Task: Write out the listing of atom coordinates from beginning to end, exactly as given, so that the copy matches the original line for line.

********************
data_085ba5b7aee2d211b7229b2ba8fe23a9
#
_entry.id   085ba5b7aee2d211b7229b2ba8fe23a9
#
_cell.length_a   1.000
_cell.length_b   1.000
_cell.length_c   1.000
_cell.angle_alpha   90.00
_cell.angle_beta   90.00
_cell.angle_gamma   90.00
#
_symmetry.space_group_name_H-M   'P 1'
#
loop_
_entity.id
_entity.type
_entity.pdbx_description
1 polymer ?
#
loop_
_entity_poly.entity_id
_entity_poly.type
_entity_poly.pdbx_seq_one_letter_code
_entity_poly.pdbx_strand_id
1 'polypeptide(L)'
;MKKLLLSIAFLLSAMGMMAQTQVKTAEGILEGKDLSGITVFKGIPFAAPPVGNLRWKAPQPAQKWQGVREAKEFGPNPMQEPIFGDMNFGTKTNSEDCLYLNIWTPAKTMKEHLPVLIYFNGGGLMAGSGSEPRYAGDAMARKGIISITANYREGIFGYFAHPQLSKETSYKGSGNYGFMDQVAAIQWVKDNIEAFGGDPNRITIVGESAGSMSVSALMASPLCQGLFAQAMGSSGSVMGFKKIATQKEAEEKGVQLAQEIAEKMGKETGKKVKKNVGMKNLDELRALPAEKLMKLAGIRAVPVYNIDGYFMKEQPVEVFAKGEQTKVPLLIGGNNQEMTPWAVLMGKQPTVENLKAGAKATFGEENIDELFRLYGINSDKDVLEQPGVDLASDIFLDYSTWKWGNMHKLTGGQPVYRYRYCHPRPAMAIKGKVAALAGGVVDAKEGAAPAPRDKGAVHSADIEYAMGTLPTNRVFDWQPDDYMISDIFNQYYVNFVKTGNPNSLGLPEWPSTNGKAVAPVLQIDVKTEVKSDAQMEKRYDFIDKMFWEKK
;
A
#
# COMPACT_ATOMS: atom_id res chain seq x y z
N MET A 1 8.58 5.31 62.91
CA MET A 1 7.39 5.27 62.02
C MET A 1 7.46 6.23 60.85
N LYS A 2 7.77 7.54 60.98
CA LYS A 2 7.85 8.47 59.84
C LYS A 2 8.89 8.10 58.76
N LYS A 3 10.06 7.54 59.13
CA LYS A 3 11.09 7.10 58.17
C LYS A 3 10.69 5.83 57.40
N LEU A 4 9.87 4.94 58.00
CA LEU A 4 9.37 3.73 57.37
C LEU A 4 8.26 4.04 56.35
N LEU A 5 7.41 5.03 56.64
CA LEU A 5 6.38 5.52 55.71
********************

data_085ba5b7aee2d211b7229b2ba8fe23a9
#
_entry.id   085ba5b7aee2d211b7229b2ba8fe23a9
#
_cell.length_a   1.000
_cell.length_b   1.000
_cell.length_c   1.000
_cell.angle_alpha   90.00
_cell.angle_beta   90.00
_cell.angle_gamma   90.00
#
_symmetry.space_group_name_H-M   'P 1'
#
loop_
_entity.id
_entity.type
_entity.pdbx_description
1 polymer ?
#
loop_
_entity_poly.entity_id
_entity_poly.type
_entity_poly.pdbx_seq_one_letter_code
_entity_poly.pdbx_strand_id
1 'polypeptide(L)'
;MKKLLLSIAFLLSAMGMMAQTQVKTAEGILEGKDLSGITVFKGIPFAAPPVGNLRWKAPQPAQKWQGVREAKEFGPNPMQEPIFGDMNFGTKTNSEDCLYLNIWTPAKTMKEHLPVLIYFNGGGLMAGSGSEPRYAGDAMARKGIISITANYREGIFGYFAHPQLSKETSYKGSGNYGFMDQVAAIQWVKDNIEAFGGDPNRITIVGESAGSMSVSALMASPLCQGLFAQAMGSSGSVMGFKKIATQKEAEEKGVQLAQEIAEKMGKETGKKVKKNVGMKNLDELRALPAEKLMKLAGIRAVPVYNIDGYFMKEQPVEVFAKGEQTKVPLLIGGNNQEMTPWAVLMGKQPTVENLKAGAKATFGEENIDELFRLYGINSDKDVLEQPGVDLASDIFLDYSTWKWGNMHKLTGGQPVYRYRYCHPRPAMAIKGKVAALAGGVVDAKEGAAPAPRDKGAVHSADIEYAMGTLPTNRVFDWQPDDYMISDIFNQYYVNFVKTGNPNSLGLPEWPSTNGKAVAPVLQIDVKTEVKSDAQMEKRYDFIDKMFWEKK
;
A
#
# COMPACT_ATOMS: atom_id res chain seq x y z
N MET A 1 8.58 5.31 62.91
CA MET A 1 7.39 5.27 62.02
C MET A 1 7.46 6.23 60.85
N LYS A 2 7.77 7.54 60.98
CA LYS A 2 7.85 8.47 59.84
C LYS A 2 8.89 8.10 58.76
N LYS A 3 10.06 7.54 59.13
CA LYS A 3 11.09 7.10 58.17
C LYS A 3 10.69 5.83 57.40
N LEU A 4 9.87 4.94 58.00
CA LEU A 4 9.37 3.73 57.37
C LEU A 4 8.26 4.04 56.35
N LEU A 5 7.41 5.03 56.64
CA LEU A 5 6.38 5.52 55.71